October 8–11: I will be a guest of Portland’s Wordstock Literary Festival, “the largest celebration of literature and literacy in the Pacific Northwest.” Oregon Convention Center, Portland, Oregon.

  • The Halfpixel guys are starting up something called Webcomics.com University.

    Fans of our book How To Make Webcomics, and its sister site, Webcomics.com will be interested to hear that we’re starting a brand new live stream called Webcomics.com University.

    Our hope with Webcomics University is to feature in depth lectures from comic pros, bringing you their favorite tips, tricks, techniques, and thoughts on making Webcomics.

    I’ll be starting things off with our inagural episode, this Friday at 9pm central time. The show will be broadcast over my Ustream.tv channel. Bookmark my page or watch right here at PvPonline.com or Webcomics.com Friday night.

    I think this is a good idea; it’s basically mentoring in the Digital Age. Aspiring artists who have the time and money should still enroll in classes at a local art school to learn the fundamentals, though. Watching demonstrations is nice, but direct interaction with a teacher is always better.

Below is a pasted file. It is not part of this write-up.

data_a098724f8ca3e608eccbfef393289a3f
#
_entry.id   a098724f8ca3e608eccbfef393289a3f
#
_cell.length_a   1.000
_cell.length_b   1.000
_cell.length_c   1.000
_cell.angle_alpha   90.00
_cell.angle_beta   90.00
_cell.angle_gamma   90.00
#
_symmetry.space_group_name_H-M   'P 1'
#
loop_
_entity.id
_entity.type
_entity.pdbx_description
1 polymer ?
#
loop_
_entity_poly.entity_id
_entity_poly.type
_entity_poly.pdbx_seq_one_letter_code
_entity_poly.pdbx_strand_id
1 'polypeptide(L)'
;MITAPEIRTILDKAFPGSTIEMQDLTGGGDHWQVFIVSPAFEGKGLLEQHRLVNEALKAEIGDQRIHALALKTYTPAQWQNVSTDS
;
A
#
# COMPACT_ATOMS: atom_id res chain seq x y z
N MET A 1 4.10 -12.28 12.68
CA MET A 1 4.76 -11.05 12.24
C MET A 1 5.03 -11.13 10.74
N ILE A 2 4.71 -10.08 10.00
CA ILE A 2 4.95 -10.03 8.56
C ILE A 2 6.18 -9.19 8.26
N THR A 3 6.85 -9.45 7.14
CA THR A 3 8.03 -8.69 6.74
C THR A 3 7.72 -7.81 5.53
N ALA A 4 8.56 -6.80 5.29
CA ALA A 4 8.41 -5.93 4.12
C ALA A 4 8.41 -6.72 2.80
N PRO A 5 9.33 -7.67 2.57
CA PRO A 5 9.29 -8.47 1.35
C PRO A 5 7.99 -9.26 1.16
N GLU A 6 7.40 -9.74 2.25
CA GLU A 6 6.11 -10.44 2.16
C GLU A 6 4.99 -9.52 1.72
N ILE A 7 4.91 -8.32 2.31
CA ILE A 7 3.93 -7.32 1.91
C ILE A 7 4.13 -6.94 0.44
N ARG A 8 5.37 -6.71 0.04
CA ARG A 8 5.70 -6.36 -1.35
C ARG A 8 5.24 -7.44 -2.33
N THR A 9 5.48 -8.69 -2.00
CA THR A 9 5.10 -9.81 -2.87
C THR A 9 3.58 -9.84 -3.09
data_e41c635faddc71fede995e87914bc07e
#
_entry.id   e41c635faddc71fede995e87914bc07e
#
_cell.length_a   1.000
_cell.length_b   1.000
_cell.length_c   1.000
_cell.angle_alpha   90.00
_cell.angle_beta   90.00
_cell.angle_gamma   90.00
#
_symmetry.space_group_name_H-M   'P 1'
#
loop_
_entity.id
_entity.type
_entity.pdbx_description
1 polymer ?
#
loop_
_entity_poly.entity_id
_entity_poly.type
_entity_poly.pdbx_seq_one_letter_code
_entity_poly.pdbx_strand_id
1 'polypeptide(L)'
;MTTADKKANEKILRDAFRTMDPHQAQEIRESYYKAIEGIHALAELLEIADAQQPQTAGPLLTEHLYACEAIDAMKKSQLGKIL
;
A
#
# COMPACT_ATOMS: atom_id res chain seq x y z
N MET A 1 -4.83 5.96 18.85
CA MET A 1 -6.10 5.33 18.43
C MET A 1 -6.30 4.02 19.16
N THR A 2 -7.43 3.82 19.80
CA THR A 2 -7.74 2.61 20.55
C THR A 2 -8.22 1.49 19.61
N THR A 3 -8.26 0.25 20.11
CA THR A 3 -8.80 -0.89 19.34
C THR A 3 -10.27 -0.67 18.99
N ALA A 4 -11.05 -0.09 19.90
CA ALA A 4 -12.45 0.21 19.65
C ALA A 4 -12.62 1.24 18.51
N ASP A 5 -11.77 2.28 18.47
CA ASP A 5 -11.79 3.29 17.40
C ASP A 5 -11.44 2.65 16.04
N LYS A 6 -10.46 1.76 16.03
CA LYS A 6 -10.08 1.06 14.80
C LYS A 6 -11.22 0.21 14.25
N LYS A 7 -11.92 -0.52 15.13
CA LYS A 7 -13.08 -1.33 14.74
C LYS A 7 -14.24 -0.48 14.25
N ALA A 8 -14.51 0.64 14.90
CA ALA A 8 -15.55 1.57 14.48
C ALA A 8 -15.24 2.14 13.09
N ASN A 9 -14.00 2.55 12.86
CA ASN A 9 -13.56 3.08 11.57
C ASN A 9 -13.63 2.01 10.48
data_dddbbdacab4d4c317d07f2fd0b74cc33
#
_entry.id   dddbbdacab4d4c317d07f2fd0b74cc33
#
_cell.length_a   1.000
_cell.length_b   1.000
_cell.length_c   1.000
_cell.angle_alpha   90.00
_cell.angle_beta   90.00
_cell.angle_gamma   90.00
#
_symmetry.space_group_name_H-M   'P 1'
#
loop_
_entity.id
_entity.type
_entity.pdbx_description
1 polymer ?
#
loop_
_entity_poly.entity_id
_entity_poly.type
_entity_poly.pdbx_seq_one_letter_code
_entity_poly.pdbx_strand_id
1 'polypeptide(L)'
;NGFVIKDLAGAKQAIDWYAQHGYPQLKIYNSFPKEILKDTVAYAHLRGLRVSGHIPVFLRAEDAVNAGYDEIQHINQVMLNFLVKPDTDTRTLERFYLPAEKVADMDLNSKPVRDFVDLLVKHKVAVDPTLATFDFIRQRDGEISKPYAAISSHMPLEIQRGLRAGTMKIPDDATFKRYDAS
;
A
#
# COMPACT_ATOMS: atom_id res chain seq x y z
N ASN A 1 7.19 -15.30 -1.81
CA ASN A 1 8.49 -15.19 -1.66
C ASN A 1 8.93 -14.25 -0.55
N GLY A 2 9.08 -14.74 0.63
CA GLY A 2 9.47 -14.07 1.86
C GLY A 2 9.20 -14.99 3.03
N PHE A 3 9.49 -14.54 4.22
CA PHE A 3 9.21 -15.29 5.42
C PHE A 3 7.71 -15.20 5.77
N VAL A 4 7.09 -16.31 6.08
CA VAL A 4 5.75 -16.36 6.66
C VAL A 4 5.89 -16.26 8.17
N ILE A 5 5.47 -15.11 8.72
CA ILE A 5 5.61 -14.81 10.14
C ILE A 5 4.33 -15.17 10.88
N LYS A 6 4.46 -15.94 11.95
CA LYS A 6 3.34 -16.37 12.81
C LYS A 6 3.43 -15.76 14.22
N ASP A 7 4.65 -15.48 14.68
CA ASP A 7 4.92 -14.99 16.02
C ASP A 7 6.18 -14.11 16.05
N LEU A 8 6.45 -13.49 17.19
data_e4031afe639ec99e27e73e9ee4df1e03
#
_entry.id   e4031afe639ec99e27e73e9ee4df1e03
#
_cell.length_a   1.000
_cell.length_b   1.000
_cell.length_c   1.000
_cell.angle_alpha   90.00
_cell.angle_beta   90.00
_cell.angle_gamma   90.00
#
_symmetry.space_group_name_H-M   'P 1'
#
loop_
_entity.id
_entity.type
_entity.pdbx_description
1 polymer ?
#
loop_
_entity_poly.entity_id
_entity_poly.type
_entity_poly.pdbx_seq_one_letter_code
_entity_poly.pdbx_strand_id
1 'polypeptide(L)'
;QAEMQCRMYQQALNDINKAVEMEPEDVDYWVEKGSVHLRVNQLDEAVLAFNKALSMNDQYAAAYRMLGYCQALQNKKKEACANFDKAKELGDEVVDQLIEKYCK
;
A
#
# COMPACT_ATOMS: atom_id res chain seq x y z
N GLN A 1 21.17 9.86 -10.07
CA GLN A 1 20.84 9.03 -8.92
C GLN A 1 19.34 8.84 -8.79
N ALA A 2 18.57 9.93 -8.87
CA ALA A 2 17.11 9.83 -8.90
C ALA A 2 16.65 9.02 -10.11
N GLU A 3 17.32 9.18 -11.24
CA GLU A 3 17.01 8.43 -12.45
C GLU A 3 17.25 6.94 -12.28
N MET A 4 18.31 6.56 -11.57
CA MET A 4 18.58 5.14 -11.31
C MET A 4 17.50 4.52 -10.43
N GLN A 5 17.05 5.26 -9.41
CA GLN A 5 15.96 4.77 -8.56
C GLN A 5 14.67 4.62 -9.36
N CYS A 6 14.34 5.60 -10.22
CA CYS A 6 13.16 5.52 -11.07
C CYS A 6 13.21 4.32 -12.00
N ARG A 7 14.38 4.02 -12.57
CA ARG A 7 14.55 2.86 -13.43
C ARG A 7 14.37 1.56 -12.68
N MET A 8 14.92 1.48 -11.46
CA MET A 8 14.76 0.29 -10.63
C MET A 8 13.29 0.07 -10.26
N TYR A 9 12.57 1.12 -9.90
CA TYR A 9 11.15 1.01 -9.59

• Over at MPD57, Rob Berry takes a look at A Stinking Corpse, which is apparently a comic that features big butts. He also comments on the difference between comics and pin-ups, and how a simpler style can be more effective than a series of Dore-esque illustrations. (Among the examples of “good comics” are panels drawn by Chris Ware and Barry Windsor-Smith). The sample art for A Stinking Corpse features bare buttocks and some topless nudity, so it’s probably Not Safe For Work.
  • This Week in Webcomics interviews Lemuel Pew and Aric McKeown of Blank It! Comics. In comic form! I just skimmed through it this morning and I have to say… I think Jackson and Aric are dopplegangers.
  • There’s an interview with Ryan Burton, writer of The Stephenie Meyer comic, where he reveals that the comic is going to be narrated … by Dracula?!?!

    You have been quoted as saying that a very recognizable vampire will be narrator, I’m guessing Edward. I don’t know if you can confirm this, but did you
    try and keep the narration as close to this characters style as possible? If so, examples?

    RB: “Well, I’ll give you a hint: it’s not who you think it is. I know there are lots and lots and lots (lots of lots) of fans who want it to be a certain vampire, but that’s Stephenie’s vampire, isn’t it? I can’t steal him. So we’re dealing with a worldly vampire in our story; someone much more menacing. Someone who’s been around for a bit longer. That might be the biggest hint I can give you…”

    Admittedly, the interview is rather coy about the subject though. Who knows… maybe it’s Blacula. Or Vampire Hammurabi. (h/t Robot 6.)

%d bloggers like this: